Theseus was the son of either Poseidon or King Aigeus of Athens. The confusion was created because both possible fathers slept with Theseus' mother, Aethra, on the same night. Before Theseus' birth, Aigeus was childless, leaving the throne of Athens vacant. Medea offered to help him gain a child through the use of magical potions in exchange for protection from her enemies. She said to him in Euripides' play, "I will end your childlessness, and I will make you able to beget children. The drugs I know can do this" (Euripides 657). The drugs she gave Aigeus caused him to sleep with the unmarried Aethra. Fearing the murder of his son by jealous nephews, Aigeus had Aethra hide Theseus in Troezen, telling people that Poseidon was his father.
Theseus, throughout his life, claimed each to be his father as it was convenient to him. He claimed to be the son of Poseidon when confronting the Minotaur, Asterius. Asterius tested Theseus' lineage by throwing his signet ring into the ocean and telling Theseus to fetch it, if he truly was the son of Poseidon. Theseus dove into the water and was given the ring and a crown by Poseidon's wife, Artemis. He returned to the surface and showed them to the Minotaur. Later, he slew the beast with the help of Ariadne, a daughter of Minos and half-sister to the Minotaur (Graves 95). Theseus later claimed to be the son of Aigeus and received the throne of Athens after escaping Medea's plot to poison him.
Demeter also mothered some of Poseidon's children. She was searching for her daughter Persephone and was followed by Poseidon who wanted to sleep with her. "So she turned, the story runs, into a mare, and grazed with the mares of Oncius; realizing that he was outwitted, Poseidon too changed into a stallion and enjoyed Demeter" (Pausanias 4, 25). The result of this union was the birth of the nymph Despoena and the wild horse Arion, and the strengthening of Poseidon's association with the horse.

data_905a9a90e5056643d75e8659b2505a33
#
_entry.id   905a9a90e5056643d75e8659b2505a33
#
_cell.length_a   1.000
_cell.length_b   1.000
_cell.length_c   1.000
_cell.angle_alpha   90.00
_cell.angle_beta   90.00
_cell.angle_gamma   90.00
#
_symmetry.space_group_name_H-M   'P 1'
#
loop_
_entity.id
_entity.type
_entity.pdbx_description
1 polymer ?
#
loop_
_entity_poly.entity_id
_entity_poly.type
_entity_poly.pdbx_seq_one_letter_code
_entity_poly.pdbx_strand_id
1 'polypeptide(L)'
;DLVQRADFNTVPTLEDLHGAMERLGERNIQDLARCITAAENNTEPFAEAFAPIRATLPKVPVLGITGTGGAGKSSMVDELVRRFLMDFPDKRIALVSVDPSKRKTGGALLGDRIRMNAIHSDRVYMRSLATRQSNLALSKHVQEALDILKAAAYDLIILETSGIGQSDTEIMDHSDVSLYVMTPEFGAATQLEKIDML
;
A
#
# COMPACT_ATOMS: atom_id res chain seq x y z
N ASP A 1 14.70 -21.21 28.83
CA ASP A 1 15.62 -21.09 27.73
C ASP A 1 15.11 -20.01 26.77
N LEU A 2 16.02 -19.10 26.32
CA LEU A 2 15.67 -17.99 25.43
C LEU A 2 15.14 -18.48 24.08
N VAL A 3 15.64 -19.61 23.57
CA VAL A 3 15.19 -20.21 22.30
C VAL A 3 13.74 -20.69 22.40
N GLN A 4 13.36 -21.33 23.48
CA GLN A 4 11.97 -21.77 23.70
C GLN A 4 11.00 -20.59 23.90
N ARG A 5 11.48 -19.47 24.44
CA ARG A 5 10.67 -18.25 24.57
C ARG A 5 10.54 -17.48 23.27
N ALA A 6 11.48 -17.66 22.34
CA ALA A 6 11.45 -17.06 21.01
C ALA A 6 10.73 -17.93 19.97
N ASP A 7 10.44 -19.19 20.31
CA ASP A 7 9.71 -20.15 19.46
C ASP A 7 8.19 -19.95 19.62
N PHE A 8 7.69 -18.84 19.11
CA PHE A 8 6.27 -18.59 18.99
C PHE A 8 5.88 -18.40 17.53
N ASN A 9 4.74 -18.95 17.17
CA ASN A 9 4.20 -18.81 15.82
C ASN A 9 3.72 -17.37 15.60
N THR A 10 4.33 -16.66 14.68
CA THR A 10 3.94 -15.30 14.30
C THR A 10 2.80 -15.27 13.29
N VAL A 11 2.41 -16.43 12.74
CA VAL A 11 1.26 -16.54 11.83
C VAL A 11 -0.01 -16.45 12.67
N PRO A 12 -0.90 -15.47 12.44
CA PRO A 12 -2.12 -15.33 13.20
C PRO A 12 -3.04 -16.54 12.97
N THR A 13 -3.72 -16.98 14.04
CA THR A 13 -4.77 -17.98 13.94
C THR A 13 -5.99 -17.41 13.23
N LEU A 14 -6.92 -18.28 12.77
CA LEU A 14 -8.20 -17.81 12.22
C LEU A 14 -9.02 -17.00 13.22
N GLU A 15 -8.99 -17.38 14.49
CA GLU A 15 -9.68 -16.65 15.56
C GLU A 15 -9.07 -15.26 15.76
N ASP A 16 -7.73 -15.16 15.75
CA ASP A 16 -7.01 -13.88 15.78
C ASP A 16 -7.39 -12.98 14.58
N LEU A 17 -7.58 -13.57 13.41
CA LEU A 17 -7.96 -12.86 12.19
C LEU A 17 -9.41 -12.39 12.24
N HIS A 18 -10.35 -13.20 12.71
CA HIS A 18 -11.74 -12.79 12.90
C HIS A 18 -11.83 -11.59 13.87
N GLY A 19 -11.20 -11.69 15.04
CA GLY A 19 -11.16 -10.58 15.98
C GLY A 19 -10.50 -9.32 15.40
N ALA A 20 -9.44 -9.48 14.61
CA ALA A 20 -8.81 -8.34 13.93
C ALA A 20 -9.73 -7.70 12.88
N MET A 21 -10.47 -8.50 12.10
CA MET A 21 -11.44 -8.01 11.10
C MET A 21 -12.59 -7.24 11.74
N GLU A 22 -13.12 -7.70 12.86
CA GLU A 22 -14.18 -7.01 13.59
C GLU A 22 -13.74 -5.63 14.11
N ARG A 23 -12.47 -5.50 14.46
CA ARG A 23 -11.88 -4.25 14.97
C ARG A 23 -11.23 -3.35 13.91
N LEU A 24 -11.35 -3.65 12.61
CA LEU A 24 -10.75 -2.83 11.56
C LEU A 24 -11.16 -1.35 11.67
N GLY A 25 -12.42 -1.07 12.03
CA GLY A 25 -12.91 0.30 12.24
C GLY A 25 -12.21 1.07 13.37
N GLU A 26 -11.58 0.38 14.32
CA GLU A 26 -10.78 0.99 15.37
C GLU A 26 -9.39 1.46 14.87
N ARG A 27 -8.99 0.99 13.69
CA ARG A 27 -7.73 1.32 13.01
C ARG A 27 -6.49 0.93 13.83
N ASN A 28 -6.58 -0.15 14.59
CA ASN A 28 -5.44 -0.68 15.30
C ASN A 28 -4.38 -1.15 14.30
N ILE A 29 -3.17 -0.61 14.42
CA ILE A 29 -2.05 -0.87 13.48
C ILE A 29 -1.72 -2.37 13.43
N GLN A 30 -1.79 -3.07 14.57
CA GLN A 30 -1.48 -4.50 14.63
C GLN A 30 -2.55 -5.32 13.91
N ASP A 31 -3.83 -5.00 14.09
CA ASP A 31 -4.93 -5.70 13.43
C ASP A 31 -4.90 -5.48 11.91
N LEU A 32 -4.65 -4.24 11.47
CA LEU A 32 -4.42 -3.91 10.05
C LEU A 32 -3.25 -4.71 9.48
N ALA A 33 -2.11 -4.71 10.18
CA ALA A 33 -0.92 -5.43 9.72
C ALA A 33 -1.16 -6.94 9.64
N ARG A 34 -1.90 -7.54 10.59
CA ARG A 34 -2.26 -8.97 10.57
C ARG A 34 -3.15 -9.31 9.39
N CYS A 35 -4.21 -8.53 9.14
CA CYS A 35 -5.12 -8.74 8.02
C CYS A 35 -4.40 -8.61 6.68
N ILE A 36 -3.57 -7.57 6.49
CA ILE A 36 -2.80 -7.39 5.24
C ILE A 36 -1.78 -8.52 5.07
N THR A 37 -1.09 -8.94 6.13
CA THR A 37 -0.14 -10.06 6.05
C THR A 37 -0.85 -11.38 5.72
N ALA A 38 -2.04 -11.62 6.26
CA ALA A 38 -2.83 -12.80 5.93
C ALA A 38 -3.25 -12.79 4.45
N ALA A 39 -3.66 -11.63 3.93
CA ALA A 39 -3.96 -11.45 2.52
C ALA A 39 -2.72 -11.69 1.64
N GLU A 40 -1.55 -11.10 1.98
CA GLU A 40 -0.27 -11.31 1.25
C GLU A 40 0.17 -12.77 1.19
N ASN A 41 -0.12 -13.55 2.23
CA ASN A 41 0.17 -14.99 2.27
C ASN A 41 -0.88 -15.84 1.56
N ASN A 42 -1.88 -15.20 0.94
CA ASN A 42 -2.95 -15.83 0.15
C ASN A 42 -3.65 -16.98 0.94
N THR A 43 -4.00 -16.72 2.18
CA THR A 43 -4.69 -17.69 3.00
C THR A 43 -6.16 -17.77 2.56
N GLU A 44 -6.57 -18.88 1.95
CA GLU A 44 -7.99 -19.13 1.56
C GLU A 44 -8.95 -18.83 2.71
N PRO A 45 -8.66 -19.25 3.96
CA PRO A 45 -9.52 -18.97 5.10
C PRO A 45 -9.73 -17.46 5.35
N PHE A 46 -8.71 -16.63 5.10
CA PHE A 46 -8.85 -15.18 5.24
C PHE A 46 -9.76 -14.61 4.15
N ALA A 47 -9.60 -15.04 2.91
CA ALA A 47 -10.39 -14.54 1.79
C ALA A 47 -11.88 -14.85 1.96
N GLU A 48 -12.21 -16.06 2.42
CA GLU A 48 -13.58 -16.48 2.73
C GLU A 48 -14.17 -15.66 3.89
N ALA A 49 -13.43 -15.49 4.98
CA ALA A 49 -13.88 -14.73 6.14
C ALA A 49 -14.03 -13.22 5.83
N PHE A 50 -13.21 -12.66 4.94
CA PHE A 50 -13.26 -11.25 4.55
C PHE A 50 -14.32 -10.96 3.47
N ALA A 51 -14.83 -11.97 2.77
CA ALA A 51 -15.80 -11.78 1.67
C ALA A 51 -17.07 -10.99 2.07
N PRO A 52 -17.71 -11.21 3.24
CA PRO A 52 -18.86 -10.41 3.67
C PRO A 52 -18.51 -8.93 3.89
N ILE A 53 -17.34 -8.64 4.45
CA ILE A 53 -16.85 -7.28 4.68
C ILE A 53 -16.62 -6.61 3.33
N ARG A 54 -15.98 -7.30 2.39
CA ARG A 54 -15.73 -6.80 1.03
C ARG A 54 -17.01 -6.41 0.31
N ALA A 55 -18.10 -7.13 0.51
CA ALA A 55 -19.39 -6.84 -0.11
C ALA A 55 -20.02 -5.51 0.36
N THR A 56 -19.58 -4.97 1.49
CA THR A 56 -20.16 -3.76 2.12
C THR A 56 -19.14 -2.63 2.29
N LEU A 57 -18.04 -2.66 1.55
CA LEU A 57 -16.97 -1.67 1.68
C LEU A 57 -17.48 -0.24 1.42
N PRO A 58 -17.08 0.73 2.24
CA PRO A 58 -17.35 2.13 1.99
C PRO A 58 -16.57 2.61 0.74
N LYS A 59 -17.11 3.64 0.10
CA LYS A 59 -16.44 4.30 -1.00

Poseidon is further tied to the horse in other stories. Although the most Greeks believed that Poseidon had been swallowed by his father, Cronus, when born, a differing myth existed. Pausanias documented, "When Rhea had given birth to Poseidon, she laid him in a flock to live with the lambs… Rhea, it is said, declared to Cronus that she had given birth to a horse and gave him a foal to swallow instead of the child" (Pausanias 3, 381). This is in obvious opposition to the common myth that Poseidon was swallowed, but still provided the Greeks with another association between Poseidon and horses. The discrepancy might have stemmed from the merging of Achaean religion with the existing Greek gods. Poseidon is commonly acknowledged to be the inventor of horse-racing. He also claimed to have created the horse in his quarrel with Athena over Athens, but this claim was not universally accepted. Poseidon could not have invented the horse if one was substituted for him at the time of his birth, long before he supposedly created it.